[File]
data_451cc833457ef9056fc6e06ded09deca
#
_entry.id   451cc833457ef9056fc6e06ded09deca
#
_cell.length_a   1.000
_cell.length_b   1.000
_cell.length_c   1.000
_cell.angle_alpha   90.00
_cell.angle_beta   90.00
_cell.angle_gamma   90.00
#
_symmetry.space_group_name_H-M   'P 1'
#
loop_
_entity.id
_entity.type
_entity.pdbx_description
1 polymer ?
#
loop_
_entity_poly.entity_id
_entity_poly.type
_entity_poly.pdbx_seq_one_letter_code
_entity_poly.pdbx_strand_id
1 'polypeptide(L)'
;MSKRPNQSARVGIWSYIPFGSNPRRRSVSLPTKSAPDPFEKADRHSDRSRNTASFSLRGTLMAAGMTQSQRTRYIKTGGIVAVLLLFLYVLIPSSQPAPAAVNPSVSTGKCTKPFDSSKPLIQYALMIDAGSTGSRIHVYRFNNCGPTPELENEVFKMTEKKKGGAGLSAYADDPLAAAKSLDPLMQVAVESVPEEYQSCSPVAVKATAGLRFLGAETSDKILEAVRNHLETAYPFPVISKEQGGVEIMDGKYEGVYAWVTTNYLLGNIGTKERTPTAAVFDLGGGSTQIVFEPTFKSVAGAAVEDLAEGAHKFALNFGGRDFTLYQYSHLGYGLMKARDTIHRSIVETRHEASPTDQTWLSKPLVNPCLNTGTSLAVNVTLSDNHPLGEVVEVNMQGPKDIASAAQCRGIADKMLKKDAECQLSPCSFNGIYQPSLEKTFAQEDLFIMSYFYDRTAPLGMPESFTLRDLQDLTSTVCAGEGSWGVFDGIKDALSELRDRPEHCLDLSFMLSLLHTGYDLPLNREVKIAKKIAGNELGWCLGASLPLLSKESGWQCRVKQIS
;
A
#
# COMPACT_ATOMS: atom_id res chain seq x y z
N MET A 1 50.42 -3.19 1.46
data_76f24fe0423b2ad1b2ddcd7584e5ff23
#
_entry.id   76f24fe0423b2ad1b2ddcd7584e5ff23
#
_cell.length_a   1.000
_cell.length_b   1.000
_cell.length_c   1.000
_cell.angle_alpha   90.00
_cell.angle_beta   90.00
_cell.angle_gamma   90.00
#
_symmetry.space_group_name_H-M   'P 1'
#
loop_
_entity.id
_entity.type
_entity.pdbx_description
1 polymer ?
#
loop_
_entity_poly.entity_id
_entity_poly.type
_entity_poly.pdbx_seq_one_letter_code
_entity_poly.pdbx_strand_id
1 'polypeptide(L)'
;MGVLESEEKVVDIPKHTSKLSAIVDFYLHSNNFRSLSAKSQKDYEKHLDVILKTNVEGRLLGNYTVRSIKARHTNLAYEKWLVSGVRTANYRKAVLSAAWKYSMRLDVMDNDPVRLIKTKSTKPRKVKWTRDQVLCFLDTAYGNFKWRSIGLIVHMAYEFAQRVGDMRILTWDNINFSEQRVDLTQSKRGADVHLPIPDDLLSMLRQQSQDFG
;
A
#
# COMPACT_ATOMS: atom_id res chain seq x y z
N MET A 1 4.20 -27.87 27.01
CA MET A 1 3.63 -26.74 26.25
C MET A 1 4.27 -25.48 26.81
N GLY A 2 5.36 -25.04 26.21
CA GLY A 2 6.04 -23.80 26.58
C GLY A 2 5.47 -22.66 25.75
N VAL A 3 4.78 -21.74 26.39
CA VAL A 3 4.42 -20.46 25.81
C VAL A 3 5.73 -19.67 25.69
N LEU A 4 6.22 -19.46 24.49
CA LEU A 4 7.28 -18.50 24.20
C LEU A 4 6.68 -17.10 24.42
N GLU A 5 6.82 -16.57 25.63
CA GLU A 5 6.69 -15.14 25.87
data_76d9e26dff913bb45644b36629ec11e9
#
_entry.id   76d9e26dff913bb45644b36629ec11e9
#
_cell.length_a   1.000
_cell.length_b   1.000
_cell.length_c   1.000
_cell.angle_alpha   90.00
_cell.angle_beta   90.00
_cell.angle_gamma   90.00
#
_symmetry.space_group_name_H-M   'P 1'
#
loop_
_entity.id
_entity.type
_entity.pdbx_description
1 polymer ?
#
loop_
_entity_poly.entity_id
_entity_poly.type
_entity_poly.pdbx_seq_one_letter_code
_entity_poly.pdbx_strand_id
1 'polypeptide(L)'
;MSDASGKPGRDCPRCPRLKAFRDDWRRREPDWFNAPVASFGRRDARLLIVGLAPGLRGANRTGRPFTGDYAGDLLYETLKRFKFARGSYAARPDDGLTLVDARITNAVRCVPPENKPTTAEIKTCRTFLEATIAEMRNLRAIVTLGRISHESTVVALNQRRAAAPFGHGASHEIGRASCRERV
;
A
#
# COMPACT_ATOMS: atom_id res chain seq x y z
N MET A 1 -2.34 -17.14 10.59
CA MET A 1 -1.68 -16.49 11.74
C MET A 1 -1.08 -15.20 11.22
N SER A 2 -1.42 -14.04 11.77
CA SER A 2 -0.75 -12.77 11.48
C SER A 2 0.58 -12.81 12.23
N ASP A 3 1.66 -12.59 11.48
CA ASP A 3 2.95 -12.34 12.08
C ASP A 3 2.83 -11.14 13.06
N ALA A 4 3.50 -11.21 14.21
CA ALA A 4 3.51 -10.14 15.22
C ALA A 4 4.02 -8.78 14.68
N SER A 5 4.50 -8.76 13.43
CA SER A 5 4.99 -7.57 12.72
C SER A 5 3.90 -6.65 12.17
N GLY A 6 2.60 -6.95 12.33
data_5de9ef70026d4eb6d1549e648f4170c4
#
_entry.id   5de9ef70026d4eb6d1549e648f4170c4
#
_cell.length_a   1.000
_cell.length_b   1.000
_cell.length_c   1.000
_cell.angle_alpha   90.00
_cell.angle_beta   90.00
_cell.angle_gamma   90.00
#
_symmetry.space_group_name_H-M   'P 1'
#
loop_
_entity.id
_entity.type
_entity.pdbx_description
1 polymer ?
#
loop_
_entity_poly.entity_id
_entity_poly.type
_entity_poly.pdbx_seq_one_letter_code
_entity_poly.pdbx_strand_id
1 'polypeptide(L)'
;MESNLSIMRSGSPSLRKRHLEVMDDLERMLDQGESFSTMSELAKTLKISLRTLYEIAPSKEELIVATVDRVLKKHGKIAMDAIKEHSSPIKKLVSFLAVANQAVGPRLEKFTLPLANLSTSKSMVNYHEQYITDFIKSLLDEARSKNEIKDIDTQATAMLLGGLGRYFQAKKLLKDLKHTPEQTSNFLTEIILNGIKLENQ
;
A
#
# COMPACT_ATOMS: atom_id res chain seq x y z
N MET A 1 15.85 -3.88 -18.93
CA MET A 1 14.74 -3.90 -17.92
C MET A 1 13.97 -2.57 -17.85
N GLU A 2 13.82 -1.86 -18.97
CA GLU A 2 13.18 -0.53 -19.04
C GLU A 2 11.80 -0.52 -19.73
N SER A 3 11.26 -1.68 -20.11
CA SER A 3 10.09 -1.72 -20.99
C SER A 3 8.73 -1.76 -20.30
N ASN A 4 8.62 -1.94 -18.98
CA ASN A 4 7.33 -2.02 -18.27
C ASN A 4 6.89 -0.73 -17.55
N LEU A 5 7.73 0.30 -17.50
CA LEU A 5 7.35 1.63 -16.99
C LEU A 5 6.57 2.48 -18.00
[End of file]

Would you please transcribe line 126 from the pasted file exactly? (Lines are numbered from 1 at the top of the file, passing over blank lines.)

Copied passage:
_cell.length_a   1.000